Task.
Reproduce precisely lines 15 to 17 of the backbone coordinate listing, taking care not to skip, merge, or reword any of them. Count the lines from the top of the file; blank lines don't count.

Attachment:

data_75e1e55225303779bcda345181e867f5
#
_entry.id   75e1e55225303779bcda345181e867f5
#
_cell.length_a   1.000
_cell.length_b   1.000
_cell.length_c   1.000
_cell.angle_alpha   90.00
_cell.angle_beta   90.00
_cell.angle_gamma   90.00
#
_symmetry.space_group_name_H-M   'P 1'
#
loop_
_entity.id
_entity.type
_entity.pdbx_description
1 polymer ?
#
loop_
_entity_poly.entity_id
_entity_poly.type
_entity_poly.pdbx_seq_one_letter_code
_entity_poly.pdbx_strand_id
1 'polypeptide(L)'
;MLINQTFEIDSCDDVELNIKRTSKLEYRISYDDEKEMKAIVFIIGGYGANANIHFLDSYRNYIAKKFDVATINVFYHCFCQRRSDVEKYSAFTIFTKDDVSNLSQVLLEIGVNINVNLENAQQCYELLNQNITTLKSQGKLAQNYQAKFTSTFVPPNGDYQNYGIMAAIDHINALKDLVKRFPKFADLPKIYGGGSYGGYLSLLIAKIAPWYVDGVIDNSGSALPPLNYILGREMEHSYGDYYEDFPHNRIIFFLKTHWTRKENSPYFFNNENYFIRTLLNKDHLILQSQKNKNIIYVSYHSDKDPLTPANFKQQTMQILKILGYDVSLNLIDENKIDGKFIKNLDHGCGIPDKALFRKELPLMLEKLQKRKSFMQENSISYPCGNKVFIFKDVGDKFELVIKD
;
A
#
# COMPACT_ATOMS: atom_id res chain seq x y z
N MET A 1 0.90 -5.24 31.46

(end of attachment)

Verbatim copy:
_entity.id
_entity.type
_entity.pdbx_description